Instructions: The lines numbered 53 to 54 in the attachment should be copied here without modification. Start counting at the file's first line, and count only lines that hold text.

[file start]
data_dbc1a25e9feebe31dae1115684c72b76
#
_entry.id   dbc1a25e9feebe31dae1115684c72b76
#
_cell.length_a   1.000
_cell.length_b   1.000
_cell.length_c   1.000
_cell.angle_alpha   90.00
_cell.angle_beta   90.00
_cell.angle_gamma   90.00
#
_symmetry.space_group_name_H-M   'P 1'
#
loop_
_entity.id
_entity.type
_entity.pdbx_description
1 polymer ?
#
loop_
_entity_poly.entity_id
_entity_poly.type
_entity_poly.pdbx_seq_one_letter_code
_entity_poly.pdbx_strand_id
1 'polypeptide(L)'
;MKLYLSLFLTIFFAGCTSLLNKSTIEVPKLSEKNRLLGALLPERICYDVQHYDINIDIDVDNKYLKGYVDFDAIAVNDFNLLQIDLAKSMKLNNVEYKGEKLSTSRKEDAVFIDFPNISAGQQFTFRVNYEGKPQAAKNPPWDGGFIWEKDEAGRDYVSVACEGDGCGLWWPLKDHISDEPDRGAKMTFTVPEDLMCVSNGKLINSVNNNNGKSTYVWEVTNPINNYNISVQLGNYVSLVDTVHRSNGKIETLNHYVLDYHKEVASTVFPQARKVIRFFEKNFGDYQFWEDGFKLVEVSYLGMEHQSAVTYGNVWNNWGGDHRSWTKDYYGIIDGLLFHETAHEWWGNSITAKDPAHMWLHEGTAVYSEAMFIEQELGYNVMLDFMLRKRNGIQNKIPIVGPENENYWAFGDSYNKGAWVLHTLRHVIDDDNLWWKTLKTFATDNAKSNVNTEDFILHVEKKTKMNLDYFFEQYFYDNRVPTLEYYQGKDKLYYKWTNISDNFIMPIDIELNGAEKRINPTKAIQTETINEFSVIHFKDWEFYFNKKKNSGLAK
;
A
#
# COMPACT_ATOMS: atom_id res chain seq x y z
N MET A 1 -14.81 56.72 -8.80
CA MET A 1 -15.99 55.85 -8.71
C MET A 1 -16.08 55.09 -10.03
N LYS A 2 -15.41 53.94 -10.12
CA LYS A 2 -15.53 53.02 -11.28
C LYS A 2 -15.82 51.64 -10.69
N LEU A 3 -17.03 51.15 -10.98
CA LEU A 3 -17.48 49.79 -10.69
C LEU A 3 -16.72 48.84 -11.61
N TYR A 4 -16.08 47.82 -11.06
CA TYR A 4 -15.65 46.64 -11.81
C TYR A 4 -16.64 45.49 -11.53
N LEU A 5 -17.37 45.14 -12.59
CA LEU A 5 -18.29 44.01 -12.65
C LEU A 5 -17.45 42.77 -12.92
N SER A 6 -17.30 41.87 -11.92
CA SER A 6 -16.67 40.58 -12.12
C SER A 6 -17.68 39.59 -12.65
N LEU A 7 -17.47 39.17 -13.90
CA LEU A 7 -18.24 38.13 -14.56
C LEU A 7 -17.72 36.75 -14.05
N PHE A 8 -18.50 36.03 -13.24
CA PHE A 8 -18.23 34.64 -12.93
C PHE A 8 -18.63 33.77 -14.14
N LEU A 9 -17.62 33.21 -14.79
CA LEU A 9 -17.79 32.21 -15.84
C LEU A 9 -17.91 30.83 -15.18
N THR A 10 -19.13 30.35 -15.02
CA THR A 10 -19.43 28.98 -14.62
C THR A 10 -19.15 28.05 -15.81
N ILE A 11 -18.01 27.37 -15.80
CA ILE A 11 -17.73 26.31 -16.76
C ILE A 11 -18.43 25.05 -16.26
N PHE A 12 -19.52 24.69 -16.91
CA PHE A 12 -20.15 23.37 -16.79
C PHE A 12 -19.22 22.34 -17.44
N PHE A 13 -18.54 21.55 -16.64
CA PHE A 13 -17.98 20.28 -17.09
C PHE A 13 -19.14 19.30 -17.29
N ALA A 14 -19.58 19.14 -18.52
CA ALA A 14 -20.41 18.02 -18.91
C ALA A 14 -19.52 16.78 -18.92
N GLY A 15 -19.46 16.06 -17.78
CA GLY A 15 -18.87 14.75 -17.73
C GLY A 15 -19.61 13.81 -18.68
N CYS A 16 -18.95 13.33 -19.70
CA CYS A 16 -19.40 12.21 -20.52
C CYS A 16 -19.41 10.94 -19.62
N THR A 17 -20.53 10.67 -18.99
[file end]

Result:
CA PHE A 8 -18.23 34.64 -12.93
C PHE A 8 -18.63 33.77 -14.14